Divorce heats up in the summer

| Jul 11, 2019 | Divorce

Summer and other vacation periods add stress to families in Buffalo that are already experiencing marital problems. Filings for divorce, in fact, increase in August and March, according to a study presented at the American Sociological Association in 2016. Planning for divorce involves several steps that should begin well before the first divorce documents are filed with the court.

Problems with one’s marriage often grow when a family spends a lot of time together, such as in the summer. Thus, filings increase once the less-structured summer months have gone by and the normal routine resumes in September when the children return to school.

Summer provides a good opportunity to begin discussions with an attorney, financial advisor and family members. This may be the time to assemble a team of professionals and friends to help with this process.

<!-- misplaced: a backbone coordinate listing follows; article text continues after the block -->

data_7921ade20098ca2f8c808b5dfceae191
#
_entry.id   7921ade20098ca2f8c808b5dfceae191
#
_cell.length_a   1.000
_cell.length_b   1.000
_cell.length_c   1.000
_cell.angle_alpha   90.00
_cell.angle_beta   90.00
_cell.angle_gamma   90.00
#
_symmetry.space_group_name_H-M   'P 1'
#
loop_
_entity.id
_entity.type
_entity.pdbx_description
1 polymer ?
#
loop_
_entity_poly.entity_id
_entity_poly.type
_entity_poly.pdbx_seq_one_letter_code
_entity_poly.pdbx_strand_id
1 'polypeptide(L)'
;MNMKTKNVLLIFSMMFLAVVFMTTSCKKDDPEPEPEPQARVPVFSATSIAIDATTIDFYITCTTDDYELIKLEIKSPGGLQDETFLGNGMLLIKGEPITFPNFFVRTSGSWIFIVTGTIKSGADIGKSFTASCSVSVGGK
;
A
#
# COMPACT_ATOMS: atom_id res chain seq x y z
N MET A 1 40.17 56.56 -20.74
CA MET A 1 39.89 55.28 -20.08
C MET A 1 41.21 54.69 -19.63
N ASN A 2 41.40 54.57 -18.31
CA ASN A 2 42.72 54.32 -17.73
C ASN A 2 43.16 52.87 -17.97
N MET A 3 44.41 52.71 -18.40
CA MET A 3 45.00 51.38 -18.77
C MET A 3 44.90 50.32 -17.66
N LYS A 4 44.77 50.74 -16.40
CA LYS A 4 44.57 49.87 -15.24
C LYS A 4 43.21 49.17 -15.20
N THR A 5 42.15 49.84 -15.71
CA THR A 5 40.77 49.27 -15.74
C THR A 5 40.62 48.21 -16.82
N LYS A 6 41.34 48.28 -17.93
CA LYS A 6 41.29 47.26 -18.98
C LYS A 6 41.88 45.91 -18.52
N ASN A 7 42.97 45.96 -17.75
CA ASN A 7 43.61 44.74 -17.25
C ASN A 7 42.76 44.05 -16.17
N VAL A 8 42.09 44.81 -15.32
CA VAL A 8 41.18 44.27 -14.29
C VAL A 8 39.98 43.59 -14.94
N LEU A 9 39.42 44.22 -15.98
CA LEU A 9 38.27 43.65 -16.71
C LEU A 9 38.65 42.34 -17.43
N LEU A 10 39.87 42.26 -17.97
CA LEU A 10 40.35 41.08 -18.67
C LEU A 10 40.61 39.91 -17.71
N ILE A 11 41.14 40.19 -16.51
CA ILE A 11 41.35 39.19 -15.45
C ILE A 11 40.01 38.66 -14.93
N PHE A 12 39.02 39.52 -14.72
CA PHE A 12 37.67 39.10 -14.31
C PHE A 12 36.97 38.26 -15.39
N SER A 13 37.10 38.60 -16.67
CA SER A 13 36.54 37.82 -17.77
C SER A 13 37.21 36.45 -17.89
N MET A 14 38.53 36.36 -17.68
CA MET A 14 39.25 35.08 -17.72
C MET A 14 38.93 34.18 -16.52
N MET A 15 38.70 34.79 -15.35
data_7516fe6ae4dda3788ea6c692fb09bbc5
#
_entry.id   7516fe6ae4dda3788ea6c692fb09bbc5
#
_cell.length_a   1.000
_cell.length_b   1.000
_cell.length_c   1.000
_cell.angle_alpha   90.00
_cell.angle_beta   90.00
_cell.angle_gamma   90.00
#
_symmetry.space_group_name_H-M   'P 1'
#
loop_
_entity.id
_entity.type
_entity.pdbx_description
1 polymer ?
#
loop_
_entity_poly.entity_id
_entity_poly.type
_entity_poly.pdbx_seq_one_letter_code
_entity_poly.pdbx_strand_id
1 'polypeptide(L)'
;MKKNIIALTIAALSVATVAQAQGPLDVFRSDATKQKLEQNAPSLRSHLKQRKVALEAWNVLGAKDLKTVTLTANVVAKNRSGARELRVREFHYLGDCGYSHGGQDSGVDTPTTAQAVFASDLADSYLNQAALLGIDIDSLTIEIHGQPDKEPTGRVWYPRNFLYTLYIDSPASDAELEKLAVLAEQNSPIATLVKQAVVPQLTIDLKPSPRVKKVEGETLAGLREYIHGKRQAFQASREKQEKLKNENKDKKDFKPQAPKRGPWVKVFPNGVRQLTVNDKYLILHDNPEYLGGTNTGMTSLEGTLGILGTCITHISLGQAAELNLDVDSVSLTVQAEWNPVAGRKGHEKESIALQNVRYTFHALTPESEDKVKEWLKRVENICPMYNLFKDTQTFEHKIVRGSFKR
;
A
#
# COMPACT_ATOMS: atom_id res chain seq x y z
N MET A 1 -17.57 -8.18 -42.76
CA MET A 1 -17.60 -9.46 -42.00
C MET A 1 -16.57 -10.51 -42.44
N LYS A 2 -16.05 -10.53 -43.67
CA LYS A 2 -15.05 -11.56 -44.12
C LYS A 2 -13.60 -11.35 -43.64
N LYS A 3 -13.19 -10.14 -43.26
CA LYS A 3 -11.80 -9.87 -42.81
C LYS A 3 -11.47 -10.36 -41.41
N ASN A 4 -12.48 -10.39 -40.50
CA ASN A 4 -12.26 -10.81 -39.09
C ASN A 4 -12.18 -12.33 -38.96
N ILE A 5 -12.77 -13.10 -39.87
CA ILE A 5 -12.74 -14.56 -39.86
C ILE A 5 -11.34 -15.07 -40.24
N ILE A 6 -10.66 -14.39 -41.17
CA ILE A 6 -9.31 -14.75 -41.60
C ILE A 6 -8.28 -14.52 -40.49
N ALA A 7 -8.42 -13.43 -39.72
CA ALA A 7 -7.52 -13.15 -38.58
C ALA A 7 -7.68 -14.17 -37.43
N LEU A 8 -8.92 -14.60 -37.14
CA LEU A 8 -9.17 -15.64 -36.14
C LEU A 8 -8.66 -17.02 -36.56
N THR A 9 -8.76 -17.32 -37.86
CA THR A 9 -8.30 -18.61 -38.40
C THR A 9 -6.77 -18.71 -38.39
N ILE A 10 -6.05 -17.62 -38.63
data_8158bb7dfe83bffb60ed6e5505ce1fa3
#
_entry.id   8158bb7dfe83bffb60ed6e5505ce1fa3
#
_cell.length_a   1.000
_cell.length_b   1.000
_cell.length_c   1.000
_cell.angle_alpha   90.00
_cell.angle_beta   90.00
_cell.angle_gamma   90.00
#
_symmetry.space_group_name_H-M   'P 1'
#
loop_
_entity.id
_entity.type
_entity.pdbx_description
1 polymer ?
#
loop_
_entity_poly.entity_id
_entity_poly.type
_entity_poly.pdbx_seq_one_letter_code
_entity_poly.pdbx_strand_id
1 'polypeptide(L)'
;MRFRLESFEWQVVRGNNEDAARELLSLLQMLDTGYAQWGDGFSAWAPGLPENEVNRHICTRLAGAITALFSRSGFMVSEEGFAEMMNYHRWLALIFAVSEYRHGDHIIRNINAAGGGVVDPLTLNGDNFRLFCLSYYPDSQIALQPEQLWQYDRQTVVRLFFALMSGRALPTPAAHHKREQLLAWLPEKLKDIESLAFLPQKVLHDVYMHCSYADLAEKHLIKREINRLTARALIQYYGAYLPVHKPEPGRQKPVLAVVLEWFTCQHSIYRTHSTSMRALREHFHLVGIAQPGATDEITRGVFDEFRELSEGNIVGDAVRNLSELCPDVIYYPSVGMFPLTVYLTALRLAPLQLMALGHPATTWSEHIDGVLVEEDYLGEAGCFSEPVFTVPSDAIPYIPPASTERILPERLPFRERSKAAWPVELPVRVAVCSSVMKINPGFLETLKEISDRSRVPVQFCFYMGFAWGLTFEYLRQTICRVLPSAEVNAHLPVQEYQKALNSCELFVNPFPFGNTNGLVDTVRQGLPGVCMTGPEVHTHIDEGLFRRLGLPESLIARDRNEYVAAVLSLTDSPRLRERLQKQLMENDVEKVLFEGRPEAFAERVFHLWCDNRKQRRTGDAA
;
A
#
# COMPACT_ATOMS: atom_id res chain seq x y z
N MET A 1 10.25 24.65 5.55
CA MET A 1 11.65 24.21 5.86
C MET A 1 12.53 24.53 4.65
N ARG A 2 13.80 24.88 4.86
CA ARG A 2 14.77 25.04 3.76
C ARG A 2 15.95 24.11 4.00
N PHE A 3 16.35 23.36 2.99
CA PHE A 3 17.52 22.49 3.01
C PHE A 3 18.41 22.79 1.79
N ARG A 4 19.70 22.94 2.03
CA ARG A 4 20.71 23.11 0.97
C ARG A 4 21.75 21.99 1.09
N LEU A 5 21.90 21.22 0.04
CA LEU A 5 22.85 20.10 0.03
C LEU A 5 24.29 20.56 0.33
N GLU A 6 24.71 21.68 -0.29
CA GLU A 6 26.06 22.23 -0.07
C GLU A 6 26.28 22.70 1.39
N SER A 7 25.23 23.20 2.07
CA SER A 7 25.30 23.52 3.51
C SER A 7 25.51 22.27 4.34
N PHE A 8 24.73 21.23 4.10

Other practical steps should be undertaken. These include gathering information on who is named on bank and credit accounts and home titles, along with the value of these assets. Credit card and bank statements, phone records, tax documents and other records should be collected.

Summer is also the time to consider the consequences of divorce. Couples may participate in discernment counseling, which helps them decide whether they should stay together or separate. Marital problems worsen if they fester for many years.

Children, however, should not become involved until there is some idea how the end of their parent’s marriage will affect them, and a substantive plan is in place on how the divorce will proceed. There is no generally accepted time on when the children should receive this information. This depends on the specific situation.

Getting legal advice is also recommended well before proceedings begin if a spouse suspects that there is trouble in their marriage, and they are unsure about what divorce involves. An attorney can provide options and discuss their client’s rights in matters such as child and spousal support, property division and child custody.